Nuclear physics is the study of the composition, behavior and interaction of atomic nuclei and their constituent parts.

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Electric transition probability of a nucleus B(El)

This is a broad question. What are the implications of the B(El) values, that are used to explain the transition of a nucleus to a state where l units of angular momentum are transferred? What all ...
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185 views

Can a perfect insulator, i.e. matter devoid of all electrons conduct electricity?

Few weeks ago an article on Nautilus was published on Neutron stars. After reading that, a question was asked by a friend of mine. He asked if matter in neutron star would be able to transfer ...
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29 views

Meaning of mean free path expressed as kg/m^2?

In the paper "The Question of Pure Fusion Explosions under the CTBT" at reference 12, the equation for the neutron dose from the fusion of a small amount of DT gas is given, with a term of $90 ...
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71 views

Could the $\gamma$ ray “weaken law” be used in the air?

I'd better write it down. I do not know if it is called "weaken law" in English. $$N=N_0e^{-\mu d}$$ $N$ is the initial number of photons. $N_0$ is the amount measured after passing through an ...
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30 views

What is the reason behind the very high value of nuclear density? [closed]

I know how to arrive at the formula but I want to know it's such a huge number almost 2 X 1017 kg m-3, which is a huge number, all the more surprising to me is that it's a constant! Each and every ...
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31 views

Notation in a neutron star superfluidity

In this article "Neutron Star and Superfluidity", by Ka Wai Lou: http://guava.physics.uiuc.edu/~nigel/courses/569/Essays_Fall2010/Files/lo.pdf symbols as $^1S_0$ and $^3 P_2$ are shown, but I not sure ...
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78 views

Baryons annihilation

I was wondering if there is a way of calculate the annihilation cross section for two baryons, say $p\bar p\to\pi\pi$ or $p\bar p\to\gamma\gamma$. The problem here is that we cannot use the usual ...
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1answer
61 views

Atoms traveling at the speed of light [closed]

If an atom was to travel at the speed of light (although impossible), wouldn't the nucleus break apart? I say this because the particles holding the protons together in the nucleus wouldn't be able to ...
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24 views

How does mass affect the range of a nuclear particle?

Heavy particles such as protons and alpha particles of certain energy will lose all their energies in a definite distance in a medium, and this distance is called the range. The range is the distance ...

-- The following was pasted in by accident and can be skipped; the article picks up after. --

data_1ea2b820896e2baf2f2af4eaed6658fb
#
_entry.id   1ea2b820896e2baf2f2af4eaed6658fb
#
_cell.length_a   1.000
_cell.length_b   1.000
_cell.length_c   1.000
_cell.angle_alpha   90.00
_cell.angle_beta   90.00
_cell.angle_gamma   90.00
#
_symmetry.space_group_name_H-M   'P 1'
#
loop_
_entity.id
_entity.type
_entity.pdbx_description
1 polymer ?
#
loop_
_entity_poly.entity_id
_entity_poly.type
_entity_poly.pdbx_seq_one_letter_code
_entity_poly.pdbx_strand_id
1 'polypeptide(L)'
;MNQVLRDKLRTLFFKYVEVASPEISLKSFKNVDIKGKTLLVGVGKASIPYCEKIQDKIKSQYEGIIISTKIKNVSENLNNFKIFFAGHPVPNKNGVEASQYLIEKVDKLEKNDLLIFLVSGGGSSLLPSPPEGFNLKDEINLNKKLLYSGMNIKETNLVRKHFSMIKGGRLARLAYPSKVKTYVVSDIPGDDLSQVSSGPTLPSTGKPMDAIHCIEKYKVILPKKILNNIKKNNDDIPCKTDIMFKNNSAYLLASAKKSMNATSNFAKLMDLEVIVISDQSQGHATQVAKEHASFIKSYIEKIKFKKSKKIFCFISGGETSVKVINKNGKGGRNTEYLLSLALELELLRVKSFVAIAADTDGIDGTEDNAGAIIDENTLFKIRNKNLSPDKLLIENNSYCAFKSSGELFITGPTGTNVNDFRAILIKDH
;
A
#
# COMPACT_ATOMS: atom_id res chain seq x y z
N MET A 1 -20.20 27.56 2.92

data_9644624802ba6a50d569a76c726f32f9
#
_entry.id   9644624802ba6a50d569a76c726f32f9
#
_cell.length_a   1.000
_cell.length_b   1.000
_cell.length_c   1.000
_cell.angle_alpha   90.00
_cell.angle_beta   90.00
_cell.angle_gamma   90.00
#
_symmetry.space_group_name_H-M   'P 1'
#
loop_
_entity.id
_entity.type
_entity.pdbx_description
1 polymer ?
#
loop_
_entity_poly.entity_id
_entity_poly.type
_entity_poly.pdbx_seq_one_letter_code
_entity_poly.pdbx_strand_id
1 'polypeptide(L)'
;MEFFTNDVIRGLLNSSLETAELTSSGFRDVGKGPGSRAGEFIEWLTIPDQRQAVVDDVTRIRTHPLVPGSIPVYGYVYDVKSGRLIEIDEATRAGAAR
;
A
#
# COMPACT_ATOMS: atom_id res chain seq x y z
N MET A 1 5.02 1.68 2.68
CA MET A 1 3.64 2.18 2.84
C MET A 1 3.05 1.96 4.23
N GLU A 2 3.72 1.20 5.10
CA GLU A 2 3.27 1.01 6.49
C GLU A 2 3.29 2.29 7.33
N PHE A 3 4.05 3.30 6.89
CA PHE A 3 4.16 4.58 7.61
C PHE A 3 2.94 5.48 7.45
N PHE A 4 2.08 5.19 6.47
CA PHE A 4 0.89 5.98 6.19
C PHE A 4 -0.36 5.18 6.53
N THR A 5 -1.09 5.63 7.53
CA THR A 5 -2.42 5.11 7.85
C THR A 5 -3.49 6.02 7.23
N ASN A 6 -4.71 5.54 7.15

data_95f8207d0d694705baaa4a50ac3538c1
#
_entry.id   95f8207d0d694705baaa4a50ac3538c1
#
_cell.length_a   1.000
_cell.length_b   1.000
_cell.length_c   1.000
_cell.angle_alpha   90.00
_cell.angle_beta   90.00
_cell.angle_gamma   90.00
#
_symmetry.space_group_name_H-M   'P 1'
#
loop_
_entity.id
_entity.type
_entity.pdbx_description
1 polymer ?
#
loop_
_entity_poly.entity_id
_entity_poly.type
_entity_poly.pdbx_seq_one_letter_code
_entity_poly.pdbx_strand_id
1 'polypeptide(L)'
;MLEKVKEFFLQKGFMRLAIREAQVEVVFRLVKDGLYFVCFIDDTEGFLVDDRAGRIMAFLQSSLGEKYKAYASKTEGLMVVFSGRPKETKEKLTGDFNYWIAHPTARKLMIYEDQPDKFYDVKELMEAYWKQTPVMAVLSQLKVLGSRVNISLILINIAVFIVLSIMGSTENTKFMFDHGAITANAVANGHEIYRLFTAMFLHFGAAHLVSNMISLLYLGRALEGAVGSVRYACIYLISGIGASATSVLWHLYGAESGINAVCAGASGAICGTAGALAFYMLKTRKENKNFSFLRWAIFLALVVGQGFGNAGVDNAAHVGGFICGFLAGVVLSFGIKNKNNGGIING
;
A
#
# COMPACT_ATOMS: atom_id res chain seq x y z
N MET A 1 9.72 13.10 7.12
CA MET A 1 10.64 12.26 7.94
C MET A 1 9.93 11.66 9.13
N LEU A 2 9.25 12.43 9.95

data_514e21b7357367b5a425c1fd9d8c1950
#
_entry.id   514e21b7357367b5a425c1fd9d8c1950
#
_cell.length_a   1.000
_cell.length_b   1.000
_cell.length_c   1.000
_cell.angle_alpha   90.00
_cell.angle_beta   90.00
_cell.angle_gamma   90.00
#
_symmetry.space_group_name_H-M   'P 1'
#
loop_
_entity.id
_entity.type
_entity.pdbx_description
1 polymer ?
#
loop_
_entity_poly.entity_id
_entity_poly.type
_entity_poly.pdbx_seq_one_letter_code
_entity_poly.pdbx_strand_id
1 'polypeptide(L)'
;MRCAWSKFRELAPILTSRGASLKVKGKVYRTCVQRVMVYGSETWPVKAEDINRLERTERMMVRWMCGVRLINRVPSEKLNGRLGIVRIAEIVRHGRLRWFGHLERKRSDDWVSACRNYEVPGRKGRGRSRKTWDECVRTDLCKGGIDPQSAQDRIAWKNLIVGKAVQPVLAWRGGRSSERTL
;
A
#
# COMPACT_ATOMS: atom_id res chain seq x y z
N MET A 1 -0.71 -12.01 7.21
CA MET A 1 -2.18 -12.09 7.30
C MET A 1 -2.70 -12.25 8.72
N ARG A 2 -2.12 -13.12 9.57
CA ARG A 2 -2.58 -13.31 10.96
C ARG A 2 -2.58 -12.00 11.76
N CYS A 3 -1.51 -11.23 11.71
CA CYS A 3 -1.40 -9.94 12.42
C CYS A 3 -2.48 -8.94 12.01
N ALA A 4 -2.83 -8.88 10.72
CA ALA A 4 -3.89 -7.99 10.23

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Is there any aspect of an explosion resulting from a nuclear weapon test that cannot be simulated using super computers?

This Washington Post news article states that with the advent of computer simulation of nuclear tests, live tests are no longer needed. Generally speaking there are 3 aspects of an explosion ...
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39 views

Could anyone explain to me how the products of nuclear fusion/fission are predicted? [duplicate]

I have an idea of how quantum mechanics work, but I know too little to understand which products are a result of certain reactions like bombarding a certain atom with neutrons or just by natural ...
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24 views

Bonding Two Cationic Hydrogen Isotopes (protium) yields H2 or He?

If you have two hydrogen atoms. And they are the isotope form "Protium" (1 neutron removed) and they are also cationized +1 (1 electron removed) then you have (in a sense) a single proton (two of them ...
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1answer
13 views

Local nuclear magnetic field compared to macroscopic field

In an NMR experiment, I the local magnetic flux density of an iron sample was found to be roughly 33 T, by checking for a resonance frequency of the magnetic dipoles. How can it be that such a high ...
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0answers
48 views

$SU(3)$ Tensor Methods in a Tetraquark

I am trying to understand the Georgi chapter of tensor methods in $SU(3)$ representations, and I don't know how to resolve the tensor product of 2 matrices in a 2 heavy quark + 2 light antiquark ...
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33 views

Quark axial-vector current in nucleion

In almost all direct detection articles (see for example Jungman, G., Kamionkowski, M. & Griest, K., 1996. Supersymmetric dark matter) I found the following parametrization for the matrix element ...
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0answers
31 views

Peak in continous energy spectrum

I was reading online about particle decay. For the decay of Strontium-90 to Yttrium-90, a beta particle is emitted. The energy distribution of beta particle is continuous. If I know that the maximum ...
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1answer